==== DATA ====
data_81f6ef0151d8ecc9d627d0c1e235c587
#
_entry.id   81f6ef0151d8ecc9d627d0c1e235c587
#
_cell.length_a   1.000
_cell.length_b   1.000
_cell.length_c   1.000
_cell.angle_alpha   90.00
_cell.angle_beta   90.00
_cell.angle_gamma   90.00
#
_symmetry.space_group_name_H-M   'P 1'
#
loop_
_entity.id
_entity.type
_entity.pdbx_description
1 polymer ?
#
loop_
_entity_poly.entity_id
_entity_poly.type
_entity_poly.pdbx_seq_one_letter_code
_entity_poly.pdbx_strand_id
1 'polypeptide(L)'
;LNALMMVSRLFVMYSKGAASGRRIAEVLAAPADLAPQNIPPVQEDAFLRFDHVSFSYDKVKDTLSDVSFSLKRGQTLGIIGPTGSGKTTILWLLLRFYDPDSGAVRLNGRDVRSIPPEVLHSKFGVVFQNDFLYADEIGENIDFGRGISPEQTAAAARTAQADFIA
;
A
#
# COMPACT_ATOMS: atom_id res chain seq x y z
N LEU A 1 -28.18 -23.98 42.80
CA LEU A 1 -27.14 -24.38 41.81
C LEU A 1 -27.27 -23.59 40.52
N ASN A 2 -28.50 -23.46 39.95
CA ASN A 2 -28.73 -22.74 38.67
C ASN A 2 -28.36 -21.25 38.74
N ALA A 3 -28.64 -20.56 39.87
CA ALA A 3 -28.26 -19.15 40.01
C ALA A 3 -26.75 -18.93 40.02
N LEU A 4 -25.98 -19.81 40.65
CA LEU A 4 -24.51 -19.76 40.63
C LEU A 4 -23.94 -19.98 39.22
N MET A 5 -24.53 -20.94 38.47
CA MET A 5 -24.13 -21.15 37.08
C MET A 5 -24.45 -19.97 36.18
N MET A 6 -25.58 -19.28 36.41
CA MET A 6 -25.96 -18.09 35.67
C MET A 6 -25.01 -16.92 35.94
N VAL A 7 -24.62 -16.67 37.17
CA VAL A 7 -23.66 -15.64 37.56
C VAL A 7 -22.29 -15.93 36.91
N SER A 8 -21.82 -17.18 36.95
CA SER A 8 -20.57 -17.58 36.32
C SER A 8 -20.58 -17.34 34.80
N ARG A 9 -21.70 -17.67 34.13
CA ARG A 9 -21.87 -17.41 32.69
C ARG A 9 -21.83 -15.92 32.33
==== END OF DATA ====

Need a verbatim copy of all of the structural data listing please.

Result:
data_81f6ef0151d8ecc9d627d0c1e235c587
#
_entry.id   81f6ef0151d8ecc9d627d0c1e235c587
#
_cell.length_a   1.000
_cell.length_b   1.000
_cell.length_c   1.000
_cell.angle_alpha   90.00
_cell.angle_beta   90.00
_cell.angle_gamma   90.00
#
_symmetry.space_group_name_H-M   'P 1'
#
loop_
_entity.id
_entity.type
_entity.pdbx_description
1 polymer ?
#
loop_
_entity_poly.entity_id
_entity_poly.type
_entity_poly.pdbx_seq_one_letter_code
_entity_poly.pdbx_strand_id
1 'polypeptide(L)'
;LNALMMVSRLFVMYSKGAASGRRIAEVLAAPADLAPQNIPPVQEDAFLRFDHVSFSYDKVKDTLSDVSFSLKRGQTLGIIGPTGSGKTTILWLLLRFYDPDSGAVRLNGRDVRSIPPEVLHSKFGVVFQNDFLYADEIGENIDFGRGISPEQTAAAARTAQADFIA
;
A
#
# COMPACT_ATOMS: atom_id res chain seq x y z
N LEU A 1 -28.18 -23.98 42.80
CA LEU A 1 -27.14 -24.38 41.81
C LEU A 1 -27.27 -23.59 40.52
N ASN A 2 -28.50 -23.46 39.95
CA ASN A 2 -28.73 -22.74 38.67
C ASN A 2 -28.36 -21.25 38.74
N ALA A 3 -28.64 -20.56 39.87
CA ALA A 3 -28.26 -19.15 40.01
C ALA A 3 -26.75 -18.93 40.02
N LEU A 4 -25.98 -19.81 40.65
CA LEU A 4 -24.51 -19.76 40.63
C LEU A 4 -23.94 -19.98 39.22
N MET A 5 -24.53 -20.94 38.47
CA MET A 5 -24.13 -21.15 37.08
C MET A 5 -24.45 -19.97 36.18
N MET A 6 -25.58 -19.28 36.41
CA MET A 6 -25.96 -18.09 35.67
C MET A 6 -25.01 -16.92 35.94
N VAL A 7 -24.62 -16.67 37.17
CA VAL A 7 -23.66 -15.64 37.56
C VAL A 7 -22.29 -15.93 36.91
N SER A 8 -21.82 -17.18 36.95
CA SER A 8 -20.57 -17.58 36.32
C SER A 8 -20.58 -17.34 34.80
N ARG A 9 -21.70 -17.67 34.13
CA ARG A 9 -21.87 -17.41 32.69
C ARG A 9 -21.83 -15.92 32.33